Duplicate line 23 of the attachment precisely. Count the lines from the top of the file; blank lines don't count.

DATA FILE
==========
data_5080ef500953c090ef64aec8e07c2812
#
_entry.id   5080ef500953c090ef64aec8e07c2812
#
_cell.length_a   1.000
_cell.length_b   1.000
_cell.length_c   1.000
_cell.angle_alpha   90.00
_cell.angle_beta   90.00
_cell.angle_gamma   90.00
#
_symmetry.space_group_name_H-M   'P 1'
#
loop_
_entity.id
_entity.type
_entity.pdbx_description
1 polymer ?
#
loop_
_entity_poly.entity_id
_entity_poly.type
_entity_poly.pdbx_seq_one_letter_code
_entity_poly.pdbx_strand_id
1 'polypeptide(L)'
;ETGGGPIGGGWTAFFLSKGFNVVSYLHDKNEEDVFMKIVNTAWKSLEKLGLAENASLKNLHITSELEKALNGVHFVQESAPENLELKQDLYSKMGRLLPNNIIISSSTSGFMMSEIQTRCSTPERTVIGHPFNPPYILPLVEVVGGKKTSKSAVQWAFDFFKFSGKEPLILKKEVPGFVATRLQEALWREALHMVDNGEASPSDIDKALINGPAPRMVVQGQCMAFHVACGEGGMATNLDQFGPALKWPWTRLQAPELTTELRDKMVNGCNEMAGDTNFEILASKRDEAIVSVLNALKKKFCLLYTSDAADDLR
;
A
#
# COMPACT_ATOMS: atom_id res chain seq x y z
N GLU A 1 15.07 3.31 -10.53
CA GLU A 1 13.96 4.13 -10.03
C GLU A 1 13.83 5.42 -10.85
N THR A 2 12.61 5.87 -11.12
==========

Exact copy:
_entity_poly.pdbx_seq_one_letter_code